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Insights in Seniors Housing & Care

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By: Omar Zahraoui  |  August 19, 2021

The Pandemic is Not  Over for Skilled Nursing Facilities with Low Vaccination Rates

COVID-19  |  Skilled Nursing  |  Skilled Nursing Tracker

According to the most recent CMS data compiled by NIC’s Skilled Nursing COVID-19 Tracker, 4.8% of skilled nursing facilities (SNFs) reported newly confirmed cases among residents for the week ending August 1, 2021. Half of these facilities had a vaccination rate among staff below 49%, which is 12 percentage points below the national average rate of staff fully vaccinated (60.7%) according to NIC’s Skilled Nursing Covid-19 Tracker. As has been reported elsewhere, the pandemic is likely not over for the unvaccinated. Unfortunately, this includes skilled nursing facilities with low vaccination rates among staff and residents according to analysis by NIC.

With the Delta variant changing the narrative once again by fueling the resurgence in COVID-19 cases in the U.S. and pushing parts of the country with low vaccination coverage into a new wave of the COVID-19 pandemic, the per-resident rate of new COVID-19 infections within SNFs rose to 0.18%, meaning that 18 in 10,000 residents tested positive on August 1. This is equivalent to six times the rate reported on June 20 (0.03% - 3 in 10,000 residents tested positive) but is also well below the peak of 3.06% (306 in 10,000 residents tested positive) reached in December of 2020. Moreover and notably, overall case counts within SNFs relative to cases among the general population remained low compared with the high share of cases seen in SNFS in the fall of 2020 wave prior to the vaccine rollout.

Regionally, the highest per-resident rate of new COVID-19 infections was seen in the South at 0.34% (the highest rate in six months), followed by the Midwest (0.11% - doubled in the last three weeks), the West (0.10% - relatively flat), and the Northeast (0.06% - doubled from the prior week ending July 25).

For the week ending August 1, the South region alone accounted for about 68% of newly confirmed cases within all U.S. skilled nursing facilities. In the span of six weeks, virus cases among SNFs residents in the South region went from 97 cases on June 20 to 1,340 cases on August 1, up 1,281%. This is partly due to increasing Delta variant cases among the general population in the South (up 888% between the weeks ending June 20th and August 1st), specifically in Texas and Florida.

Low vaccination rates among SNFs staff in some parts of the country are also contributing to recent increases. Overall, 82.5% of SNFs residents are fully vaccinated vs. 60.7% of staff. While these rates have been gradually ticking up week-over-week, there are still many skilled nursing facilities with low vaccination rates among both residents and staff.

Exhibit 1 below depicts vaccination stats and infection rates by region. Notably, the South region had the lowest rate of residents and staff fully vaccinated against COVID-19 at 79.2% and 54.4%, respectively. At 54.4%, the South region vaccination rates among staff remained far below the national average (60.7%). On the other hand, SNFs in the West and Northeast regions had above national average rates of staff fully vaccinated at 72.0% and 67.8%, respectively.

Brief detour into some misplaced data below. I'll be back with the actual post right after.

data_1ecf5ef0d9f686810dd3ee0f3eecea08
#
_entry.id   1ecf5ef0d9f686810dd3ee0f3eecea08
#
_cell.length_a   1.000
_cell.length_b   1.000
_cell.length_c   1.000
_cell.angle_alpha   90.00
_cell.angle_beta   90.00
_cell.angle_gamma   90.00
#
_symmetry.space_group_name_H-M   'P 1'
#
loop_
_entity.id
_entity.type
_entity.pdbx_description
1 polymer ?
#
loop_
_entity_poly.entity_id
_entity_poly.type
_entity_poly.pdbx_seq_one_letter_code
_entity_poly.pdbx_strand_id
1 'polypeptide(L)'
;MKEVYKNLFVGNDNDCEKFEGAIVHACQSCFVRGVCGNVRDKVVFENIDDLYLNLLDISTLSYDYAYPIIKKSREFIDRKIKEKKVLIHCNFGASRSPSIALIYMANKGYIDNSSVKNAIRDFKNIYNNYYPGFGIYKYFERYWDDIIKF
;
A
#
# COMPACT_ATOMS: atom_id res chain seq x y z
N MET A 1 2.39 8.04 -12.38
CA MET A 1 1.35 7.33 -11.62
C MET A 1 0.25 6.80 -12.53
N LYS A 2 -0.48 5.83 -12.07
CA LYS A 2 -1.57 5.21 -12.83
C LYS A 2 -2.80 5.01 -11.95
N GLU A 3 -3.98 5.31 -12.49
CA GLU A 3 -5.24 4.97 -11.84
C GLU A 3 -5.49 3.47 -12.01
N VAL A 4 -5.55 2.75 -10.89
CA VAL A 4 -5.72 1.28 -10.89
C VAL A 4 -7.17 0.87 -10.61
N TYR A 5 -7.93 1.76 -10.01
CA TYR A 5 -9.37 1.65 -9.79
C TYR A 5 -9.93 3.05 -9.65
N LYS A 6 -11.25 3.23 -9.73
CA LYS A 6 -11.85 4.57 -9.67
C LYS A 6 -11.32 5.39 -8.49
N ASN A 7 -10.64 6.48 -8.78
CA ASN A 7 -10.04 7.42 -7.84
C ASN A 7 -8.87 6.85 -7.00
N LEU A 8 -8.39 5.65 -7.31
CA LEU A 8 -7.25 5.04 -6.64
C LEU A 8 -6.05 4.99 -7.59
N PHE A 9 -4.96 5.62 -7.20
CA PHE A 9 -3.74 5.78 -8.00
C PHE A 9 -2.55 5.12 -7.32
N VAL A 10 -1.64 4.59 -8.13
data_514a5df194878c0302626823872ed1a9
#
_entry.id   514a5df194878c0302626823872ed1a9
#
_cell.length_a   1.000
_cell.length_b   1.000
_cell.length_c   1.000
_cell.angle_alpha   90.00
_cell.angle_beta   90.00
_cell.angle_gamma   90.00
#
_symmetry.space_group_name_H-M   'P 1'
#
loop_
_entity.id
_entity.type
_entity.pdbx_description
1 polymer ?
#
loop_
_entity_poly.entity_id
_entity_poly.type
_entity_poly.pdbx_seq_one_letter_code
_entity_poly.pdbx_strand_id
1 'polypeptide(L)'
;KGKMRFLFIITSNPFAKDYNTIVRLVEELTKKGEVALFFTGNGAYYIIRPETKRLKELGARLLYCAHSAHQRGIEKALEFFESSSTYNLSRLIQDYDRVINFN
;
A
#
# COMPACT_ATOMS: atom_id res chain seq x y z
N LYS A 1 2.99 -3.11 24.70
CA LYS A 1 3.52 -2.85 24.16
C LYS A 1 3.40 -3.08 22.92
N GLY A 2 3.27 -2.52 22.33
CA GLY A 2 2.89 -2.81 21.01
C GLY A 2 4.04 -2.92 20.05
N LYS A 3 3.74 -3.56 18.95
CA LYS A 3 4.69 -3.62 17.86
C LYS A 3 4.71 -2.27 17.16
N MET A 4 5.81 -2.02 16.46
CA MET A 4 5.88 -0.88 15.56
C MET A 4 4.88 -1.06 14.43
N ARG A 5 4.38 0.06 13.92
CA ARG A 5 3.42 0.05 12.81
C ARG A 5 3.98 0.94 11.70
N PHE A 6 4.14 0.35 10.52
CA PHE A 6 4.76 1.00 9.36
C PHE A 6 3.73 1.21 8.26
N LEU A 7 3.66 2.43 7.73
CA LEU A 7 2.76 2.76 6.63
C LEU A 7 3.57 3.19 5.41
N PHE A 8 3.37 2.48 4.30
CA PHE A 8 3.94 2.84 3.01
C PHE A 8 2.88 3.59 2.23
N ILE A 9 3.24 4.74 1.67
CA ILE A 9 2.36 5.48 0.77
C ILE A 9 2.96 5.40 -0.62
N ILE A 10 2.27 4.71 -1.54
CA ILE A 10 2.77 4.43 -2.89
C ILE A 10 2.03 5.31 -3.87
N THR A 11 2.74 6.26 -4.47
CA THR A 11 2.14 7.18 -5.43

Exhibit 1: Skilled Nursing Facilities - Per-Resident Rate of New COVID-19 InfectionsSNF Tracker Blog 081921

Looking closely at states in the South region with low vaccination rates and increasing virus cases, Florida newly reported cases among the general population reached record highs on August 1. In six weeks, weekly cases in Florida jumped over 1000%, from nearly 11,000 on June 20 to over 120,000 cases on August 1 and continued to climb through the week ending August 8, according to CDC data compiled by NIC’s Skilled Nursing COVID-19 Tracker. Prior to the outbreak of the Delta variant, the high point for Florida was about 110,000 cases for the week ending January 10, 2021.

The worrisome spike in virus cases among the general population in Florida and the low vaccination rates within skilled nursing facilities there (72.9% of residents fully vaccinated vs. 47.1% of staff) pushed weekly cases among SNFs residents back up from 39 on June 20 to 556 on August 1, up 1326%.

Similarly, weekly cases among the general population in Texas increased by about 640%, from over 8,300 on June 20 to nearly 62,000 new cases on August 1, and weekly confirmed cases among SNFs residents increased at a faster pace over the same period, from 15 cases on June 20 to 235 cases on August 1 (a very large percentage increase of 1467% due to the low starting point). Again, skilled nursing facilities in Texas have one of the lowest rates of their residents and staff fully vaccinated against COVID-19 at 78.6% and 56.8%, respectively.

Vaccination rates among SNFs staff in Florida and Texas remained below national average rate of staff fully vaccinated (60.7%). These two states accounted for 40% of overall weekly cases within U.S. SNFs on August 1st.